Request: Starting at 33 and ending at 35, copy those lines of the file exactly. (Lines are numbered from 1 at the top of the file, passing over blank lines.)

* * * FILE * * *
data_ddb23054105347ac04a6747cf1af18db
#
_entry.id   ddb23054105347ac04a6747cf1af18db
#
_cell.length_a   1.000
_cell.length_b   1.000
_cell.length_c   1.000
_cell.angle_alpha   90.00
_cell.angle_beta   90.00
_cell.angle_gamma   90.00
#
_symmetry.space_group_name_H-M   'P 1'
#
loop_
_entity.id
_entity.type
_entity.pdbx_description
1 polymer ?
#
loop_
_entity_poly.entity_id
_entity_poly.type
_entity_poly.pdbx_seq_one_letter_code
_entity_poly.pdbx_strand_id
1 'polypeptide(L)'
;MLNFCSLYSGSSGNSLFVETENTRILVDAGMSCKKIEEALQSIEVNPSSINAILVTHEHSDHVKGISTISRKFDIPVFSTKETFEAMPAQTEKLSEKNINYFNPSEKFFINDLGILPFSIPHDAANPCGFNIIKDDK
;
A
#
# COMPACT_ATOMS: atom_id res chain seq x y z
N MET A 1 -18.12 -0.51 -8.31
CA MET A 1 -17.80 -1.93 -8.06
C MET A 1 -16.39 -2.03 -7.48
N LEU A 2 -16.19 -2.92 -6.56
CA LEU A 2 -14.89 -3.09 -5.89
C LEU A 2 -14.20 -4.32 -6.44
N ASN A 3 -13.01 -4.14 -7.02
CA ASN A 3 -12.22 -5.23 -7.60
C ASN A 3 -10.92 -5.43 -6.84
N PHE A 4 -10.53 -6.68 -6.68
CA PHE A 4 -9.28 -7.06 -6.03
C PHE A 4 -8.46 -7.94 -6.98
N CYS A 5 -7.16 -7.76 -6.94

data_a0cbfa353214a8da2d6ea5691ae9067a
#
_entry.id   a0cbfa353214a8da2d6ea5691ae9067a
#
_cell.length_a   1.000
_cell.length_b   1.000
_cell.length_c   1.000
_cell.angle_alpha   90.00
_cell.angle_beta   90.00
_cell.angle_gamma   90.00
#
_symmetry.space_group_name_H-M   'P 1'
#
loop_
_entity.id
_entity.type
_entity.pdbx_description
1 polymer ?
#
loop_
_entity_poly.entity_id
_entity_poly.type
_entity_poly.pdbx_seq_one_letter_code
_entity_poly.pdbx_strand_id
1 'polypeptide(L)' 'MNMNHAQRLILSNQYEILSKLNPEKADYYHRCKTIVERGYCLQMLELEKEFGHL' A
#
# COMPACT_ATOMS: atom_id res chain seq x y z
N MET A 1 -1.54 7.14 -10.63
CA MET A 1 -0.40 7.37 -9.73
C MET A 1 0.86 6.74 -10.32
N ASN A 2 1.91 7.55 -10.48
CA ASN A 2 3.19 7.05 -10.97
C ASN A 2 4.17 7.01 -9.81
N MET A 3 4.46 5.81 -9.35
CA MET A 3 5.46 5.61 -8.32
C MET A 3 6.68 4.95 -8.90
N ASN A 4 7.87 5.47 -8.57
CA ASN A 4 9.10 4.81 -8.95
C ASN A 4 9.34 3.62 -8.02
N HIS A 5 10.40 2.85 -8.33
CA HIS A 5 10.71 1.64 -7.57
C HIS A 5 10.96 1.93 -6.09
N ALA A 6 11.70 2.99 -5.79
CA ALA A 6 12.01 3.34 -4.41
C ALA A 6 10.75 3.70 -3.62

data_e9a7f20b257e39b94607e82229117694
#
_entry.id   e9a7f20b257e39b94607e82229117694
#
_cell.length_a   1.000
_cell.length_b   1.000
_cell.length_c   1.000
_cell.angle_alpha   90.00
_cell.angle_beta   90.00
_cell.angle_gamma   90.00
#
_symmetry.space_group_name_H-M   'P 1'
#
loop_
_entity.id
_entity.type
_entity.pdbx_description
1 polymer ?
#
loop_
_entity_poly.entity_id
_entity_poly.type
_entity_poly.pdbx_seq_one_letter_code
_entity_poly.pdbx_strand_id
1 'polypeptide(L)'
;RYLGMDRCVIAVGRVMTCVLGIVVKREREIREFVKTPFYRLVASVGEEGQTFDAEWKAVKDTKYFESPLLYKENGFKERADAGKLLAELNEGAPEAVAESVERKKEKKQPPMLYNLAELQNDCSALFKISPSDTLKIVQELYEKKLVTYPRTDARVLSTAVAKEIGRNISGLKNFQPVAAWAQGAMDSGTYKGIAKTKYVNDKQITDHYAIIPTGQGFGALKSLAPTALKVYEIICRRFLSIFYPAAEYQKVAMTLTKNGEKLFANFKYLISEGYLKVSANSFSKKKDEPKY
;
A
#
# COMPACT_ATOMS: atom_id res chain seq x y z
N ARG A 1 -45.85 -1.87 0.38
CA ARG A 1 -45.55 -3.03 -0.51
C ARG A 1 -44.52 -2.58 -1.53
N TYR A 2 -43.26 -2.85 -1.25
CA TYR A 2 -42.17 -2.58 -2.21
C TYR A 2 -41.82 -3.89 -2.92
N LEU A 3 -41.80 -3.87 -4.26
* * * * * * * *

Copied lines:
C MET A 1 -16.39 -2.03 -7.48
N LEU A 2 -16.19 -2.92 -6.56
CA LEU A 2 -14.89 -3.09 -5.89